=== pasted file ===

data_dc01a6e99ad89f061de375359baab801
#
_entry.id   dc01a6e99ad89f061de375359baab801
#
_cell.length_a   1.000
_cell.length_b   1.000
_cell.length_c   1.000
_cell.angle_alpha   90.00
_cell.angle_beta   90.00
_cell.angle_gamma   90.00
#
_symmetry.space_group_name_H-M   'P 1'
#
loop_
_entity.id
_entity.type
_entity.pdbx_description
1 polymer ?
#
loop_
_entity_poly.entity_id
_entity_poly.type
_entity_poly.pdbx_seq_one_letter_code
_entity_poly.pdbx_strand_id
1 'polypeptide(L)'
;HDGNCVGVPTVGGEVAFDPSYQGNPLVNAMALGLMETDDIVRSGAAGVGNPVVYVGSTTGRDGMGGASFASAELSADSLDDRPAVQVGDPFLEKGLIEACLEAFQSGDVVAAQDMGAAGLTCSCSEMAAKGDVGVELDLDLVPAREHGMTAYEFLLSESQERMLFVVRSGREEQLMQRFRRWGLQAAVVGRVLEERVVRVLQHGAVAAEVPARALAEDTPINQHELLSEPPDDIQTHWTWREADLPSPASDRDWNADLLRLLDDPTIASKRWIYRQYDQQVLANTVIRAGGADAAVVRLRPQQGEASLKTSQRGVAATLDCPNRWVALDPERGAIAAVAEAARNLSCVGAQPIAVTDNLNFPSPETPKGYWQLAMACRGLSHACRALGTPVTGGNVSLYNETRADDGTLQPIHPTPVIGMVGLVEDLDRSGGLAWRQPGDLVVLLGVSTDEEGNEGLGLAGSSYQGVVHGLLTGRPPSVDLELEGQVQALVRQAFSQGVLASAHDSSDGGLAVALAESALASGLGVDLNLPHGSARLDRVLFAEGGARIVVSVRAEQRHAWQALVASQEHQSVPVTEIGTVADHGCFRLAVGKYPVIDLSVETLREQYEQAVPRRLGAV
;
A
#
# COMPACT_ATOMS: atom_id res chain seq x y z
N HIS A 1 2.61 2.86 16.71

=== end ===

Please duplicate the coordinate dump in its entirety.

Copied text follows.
data_dc01a6e99ad89f061de375359baab801
#
_entry.id   dc01a6e99ad89f061de375359baab801
#
_cell.length_a   1.000
_cell.length_b   1.000
_cell.length_c   1.000
_cell.angle_alpha   90.00
_cell.angle_beta   90.00
_cell.angle_gamma   90.00
#
_symmetry.space_group_name_H-M   'P 1'
#
loop_
_entity.id
_entity.type
_entity.pdbx_description
1 polymer ?
#
loop_
_entity_poly.entity_id
_entity_poly.type
_entity_poly.pdbx_seq_one_letter_code
_entity_poly.pdbx_strand_id
1 'polypeptide(L)'
;HDGNCVGVPTVGGEVAFDPSYQGNPLVNAMALGLMETDDIVRSGAAGVGNPVVYVGSTTGRDGMGGASFASAELSADSLDDRPAVQVGDPFLEKGLIEACLEAFQSGDVVAAQDMGAAGLTCSCSEMAAKGDVGVELDLDLVPAREHGMTAYEFLLSESQERMLFVVRSGREEQLMQRFRRWGLQAAVVGRVLEERVVRVLQHGAVAAEVPARALAEDTPINQHELLSEPPDDIQTHWTWREADLPSPASDRDWNADLLRLLDDPTIASKRWIYRQYDQQVLANTVIRAGGADAAVVRLRPQQGEASLKTSQRGVAATLDCPNRWVALDPERGAIAAVAEAARNLSCVGAQPIAVTDNLNFPSPETPKGYWQLAMACRGLSHACRALGTPVTGGNVSLYNETRADDGTLQPIHPTPVIGMVGLVEDLDRSGGLAWRQPGDLVVLLGVSTDEEGNEGLGLAGSSYQGVVHGLLTGRPPSVDLELEGQVQALVRQAFSQGVLASAHDSSDGGLAVALAESALASGLGVDLNLPHGSARLDRVLFAEGGARIVVSVRAEQRHAWQALVASQEHQSVPVTEIGTVADHGCFRLAVGKYPVIDLSVETLREQYEQAVPRRLGAV
;
A
#
# COMPACT_ATOMS: atom_id res chain seq x y z
N HIS A 1 2.61 2.86 16.71